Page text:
Qualcomm CEO touts improved relationship with Apple after bitter legal dispute
Qualcomm CEO Steve Mollenkopf in an interview on Thursday said the chipmaker's relationship with Apple has greatly improved since the two companies ended a bitter legal battle over patent licensing and royalties in 2019.
Mollenkopf in an interview with Bloomberg's David Rubenstein made the briefest of mentions regarding an easing of tensions between his company and Apple.
Asked whether the two are "good partners" following a worldwide legal scrum, Mollenkopf said, "We are."
"The discussion is really about products and how do we launch products as fast as possible. It's much more natural now," he added.
The two tech firms for two years fought a very public battle over patent licensing tactics, IP royalties, manufacturing and "abusive" business practices. Apple hurled the first stone in 2017, claiming Qualcomm engages in extortion, monopolistic practices, price gouging and so-called "double dipping" on patent royalties from contract manufacturers.
Qualcomm hit back with counterclaims, including allegations that the iPhone maker stole trade secrets, to spark a litany of back-and-forth complaints lodged in courts and government regulatory agencies around the world.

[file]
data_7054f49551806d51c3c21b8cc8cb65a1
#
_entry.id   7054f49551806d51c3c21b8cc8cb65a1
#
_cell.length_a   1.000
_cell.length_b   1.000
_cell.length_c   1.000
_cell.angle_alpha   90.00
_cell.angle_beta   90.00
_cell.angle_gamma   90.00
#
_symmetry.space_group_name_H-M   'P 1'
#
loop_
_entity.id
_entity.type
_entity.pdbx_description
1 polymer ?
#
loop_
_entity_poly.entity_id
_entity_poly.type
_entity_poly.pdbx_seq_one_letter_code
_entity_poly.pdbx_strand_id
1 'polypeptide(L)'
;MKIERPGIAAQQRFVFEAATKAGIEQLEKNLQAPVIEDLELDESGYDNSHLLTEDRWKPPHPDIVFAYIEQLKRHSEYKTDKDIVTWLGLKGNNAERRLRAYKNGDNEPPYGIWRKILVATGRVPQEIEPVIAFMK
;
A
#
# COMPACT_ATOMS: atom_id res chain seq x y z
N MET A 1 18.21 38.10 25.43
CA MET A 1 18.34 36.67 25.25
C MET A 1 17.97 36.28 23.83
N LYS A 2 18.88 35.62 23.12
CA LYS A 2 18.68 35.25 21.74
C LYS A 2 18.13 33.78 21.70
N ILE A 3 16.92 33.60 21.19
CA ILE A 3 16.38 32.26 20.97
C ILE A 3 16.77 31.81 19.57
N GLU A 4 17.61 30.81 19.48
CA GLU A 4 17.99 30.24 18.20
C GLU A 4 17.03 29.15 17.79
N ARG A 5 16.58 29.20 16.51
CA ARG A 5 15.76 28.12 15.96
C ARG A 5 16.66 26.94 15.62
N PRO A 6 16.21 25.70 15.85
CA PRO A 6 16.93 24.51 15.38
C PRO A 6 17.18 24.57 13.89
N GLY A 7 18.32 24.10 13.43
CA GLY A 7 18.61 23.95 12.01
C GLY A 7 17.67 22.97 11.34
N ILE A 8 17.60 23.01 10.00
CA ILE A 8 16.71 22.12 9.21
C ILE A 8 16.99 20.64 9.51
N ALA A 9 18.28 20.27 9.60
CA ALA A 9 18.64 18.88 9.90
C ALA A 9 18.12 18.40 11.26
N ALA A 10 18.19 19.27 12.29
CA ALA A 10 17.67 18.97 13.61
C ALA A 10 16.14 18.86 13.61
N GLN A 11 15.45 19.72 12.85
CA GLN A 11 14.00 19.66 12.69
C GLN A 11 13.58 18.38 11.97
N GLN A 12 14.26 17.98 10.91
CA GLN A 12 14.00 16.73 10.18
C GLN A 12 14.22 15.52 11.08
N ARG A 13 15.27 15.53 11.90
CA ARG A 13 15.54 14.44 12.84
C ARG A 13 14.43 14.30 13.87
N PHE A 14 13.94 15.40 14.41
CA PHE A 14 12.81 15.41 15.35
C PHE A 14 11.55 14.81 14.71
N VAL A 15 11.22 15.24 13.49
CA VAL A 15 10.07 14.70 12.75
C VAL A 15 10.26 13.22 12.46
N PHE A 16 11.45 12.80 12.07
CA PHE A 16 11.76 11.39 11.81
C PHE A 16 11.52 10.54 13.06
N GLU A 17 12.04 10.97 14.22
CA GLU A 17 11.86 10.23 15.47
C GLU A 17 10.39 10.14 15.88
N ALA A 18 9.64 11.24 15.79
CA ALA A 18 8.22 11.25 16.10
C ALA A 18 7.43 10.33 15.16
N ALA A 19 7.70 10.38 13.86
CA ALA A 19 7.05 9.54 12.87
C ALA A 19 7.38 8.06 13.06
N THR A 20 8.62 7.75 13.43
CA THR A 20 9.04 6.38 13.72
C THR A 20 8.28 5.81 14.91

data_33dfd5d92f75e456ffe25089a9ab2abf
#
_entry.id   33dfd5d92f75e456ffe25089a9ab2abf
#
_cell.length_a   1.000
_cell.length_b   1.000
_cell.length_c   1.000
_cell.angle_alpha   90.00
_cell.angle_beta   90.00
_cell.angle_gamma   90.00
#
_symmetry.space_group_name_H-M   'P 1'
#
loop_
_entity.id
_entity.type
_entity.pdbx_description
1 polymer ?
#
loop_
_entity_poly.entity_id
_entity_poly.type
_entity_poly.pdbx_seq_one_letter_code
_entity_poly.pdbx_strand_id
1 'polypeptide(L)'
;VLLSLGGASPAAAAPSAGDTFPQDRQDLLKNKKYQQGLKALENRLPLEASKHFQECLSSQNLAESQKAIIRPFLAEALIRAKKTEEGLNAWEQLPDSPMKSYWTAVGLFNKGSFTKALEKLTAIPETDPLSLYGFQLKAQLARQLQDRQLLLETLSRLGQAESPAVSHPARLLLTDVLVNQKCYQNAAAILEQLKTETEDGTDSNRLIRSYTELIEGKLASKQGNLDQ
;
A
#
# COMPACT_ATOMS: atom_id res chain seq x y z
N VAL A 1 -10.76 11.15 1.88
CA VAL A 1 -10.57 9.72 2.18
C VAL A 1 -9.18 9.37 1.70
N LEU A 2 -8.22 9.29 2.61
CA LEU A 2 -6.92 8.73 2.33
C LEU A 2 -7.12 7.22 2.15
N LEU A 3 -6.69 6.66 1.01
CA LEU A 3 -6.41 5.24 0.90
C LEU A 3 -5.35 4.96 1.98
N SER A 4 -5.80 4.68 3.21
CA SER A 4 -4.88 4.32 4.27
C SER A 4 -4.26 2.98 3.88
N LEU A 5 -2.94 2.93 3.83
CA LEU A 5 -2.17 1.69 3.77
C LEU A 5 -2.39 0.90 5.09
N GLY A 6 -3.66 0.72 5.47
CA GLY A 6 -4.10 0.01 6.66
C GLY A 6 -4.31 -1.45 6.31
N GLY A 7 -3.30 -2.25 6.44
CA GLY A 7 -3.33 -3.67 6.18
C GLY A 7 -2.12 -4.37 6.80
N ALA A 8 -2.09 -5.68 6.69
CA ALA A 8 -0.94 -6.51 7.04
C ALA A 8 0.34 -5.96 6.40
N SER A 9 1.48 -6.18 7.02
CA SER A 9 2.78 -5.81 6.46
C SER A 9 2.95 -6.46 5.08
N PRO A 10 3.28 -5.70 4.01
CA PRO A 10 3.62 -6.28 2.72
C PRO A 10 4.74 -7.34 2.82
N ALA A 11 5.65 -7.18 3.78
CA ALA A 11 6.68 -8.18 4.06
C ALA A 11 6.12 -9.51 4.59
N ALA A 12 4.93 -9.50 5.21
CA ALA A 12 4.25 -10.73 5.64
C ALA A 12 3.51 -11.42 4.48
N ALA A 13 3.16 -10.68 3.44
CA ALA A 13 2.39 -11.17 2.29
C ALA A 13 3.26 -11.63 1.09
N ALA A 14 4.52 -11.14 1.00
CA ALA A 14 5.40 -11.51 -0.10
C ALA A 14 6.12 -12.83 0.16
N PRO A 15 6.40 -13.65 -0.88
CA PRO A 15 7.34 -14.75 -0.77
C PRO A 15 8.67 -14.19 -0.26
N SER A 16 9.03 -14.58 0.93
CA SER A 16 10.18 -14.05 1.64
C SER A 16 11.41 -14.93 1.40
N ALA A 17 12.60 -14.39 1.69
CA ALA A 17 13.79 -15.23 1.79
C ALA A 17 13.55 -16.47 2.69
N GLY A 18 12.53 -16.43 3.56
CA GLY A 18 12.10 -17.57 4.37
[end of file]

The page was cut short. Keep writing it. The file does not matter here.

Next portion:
Apple and Qualcomm ultimately settled out of court in April 2019 on the day an initial patent licensing trial got underway. All cases were dropped as part of the deal, with Apple entering into a six-year licensing agreement and multiyear chipset supply understanding with the chipmaker.
Like Mollenkopf today, Apple CEO Tim Cook struck an upbeat tone when commenting on the arrangement last year.
"We're glad to put the litigation behind us, and all the litigation around the world has been dismissed and it's settled," Cook said at the time. "We're very happy to have a multi-year supply agreement, and we're happy that we have a direct-license arrangement with Qualcomm which I know was important for both companies and so we feel good about the resolution."
For its part, Qualcomm maintained Apple's lawsuit was, at its core, about scoring a better licensing deal for modems and modem parts. Those assertions were partially borne out in court when documents revealed Apple was exploring ways to "hurt Qualcomm financially" since at least 2014 in a bid to reduce royalty payments.